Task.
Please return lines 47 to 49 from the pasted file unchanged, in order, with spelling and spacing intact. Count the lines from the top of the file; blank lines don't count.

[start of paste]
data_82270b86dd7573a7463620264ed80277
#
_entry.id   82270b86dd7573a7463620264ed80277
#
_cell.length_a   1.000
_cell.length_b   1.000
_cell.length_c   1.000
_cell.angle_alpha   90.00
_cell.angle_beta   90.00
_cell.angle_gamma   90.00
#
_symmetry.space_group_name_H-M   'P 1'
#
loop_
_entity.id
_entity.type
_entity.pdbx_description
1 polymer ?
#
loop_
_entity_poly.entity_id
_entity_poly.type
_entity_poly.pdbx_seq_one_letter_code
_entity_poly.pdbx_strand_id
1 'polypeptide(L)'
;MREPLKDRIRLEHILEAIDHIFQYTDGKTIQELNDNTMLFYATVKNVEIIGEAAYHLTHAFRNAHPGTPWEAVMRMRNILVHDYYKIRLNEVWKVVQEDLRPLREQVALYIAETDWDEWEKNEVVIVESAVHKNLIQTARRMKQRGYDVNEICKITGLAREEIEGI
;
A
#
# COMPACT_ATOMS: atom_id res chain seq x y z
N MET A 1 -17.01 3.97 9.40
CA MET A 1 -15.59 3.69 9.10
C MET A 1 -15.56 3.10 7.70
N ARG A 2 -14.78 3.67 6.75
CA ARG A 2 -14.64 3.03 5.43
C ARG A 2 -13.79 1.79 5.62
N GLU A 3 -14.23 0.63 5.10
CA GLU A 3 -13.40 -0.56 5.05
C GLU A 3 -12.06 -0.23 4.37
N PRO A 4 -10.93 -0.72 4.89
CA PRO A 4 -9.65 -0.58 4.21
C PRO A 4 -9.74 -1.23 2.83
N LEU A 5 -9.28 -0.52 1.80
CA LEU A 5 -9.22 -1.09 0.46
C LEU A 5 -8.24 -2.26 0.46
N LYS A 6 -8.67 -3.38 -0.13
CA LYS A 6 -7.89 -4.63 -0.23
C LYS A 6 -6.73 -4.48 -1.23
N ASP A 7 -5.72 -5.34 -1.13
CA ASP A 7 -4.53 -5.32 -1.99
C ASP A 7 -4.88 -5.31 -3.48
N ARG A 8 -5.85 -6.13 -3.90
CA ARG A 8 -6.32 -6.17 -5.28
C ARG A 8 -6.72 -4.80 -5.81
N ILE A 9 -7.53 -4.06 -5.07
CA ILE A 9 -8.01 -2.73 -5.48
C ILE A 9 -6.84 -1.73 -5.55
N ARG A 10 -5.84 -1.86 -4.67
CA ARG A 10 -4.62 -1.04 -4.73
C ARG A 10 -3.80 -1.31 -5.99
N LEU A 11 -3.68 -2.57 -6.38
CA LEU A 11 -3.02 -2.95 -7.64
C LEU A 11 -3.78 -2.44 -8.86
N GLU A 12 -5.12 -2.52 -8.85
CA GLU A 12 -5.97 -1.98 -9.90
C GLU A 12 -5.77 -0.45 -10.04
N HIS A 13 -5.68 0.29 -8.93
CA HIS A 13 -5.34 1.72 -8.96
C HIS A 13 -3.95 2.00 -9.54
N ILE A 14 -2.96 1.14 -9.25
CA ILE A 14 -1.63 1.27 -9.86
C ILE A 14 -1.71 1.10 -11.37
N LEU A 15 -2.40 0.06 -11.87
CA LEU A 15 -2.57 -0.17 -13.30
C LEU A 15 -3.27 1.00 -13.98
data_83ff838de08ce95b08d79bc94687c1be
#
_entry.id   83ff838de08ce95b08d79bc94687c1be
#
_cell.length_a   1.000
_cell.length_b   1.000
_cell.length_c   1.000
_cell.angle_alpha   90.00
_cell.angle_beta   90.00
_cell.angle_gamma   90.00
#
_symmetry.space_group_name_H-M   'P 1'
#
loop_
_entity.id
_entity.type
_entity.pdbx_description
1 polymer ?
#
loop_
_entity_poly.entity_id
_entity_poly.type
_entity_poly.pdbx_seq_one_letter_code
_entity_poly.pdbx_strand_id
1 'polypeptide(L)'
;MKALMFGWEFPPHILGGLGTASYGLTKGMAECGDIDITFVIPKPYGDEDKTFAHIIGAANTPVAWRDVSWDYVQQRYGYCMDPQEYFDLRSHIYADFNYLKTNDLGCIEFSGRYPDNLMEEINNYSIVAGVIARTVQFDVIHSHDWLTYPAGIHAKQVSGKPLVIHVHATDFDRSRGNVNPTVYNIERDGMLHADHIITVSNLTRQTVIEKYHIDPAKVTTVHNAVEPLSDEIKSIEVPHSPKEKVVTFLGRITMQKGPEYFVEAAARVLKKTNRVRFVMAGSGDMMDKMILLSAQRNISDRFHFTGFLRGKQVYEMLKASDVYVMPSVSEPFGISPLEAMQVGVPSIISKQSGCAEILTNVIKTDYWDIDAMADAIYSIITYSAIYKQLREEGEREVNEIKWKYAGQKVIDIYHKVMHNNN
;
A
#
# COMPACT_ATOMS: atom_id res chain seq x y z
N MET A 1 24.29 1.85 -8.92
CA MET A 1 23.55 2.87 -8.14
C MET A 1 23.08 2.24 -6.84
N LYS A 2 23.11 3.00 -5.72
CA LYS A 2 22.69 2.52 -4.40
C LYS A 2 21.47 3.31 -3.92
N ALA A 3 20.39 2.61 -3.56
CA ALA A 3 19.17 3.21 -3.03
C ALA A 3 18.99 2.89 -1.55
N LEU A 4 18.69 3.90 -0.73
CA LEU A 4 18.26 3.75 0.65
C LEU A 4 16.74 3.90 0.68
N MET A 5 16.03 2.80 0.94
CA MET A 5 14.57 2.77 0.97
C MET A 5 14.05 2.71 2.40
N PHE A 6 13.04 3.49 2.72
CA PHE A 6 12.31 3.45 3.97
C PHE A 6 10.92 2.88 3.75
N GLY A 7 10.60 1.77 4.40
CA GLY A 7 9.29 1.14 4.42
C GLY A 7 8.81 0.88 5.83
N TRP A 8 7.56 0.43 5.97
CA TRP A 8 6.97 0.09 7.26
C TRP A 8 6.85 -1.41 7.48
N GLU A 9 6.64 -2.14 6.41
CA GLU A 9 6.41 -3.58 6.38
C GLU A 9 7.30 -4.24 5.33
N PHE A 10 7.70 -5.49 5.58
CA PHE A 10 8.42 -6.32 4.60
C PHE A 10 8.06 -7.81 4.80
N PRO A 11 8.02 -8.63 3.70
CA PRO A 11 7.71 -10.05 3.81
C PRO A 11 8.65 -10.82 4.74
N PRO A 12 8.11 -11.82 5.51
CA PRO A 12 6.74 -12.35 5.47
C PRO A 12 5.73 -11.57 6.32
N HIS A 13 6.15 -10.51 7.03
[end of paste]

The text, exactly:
CA LYS A 6 -7.89 -4.63 -0.23
C LYS A 6 -6.73 -4.48 -1.23
N ASP A 7 -5.72 -5.34 -1.13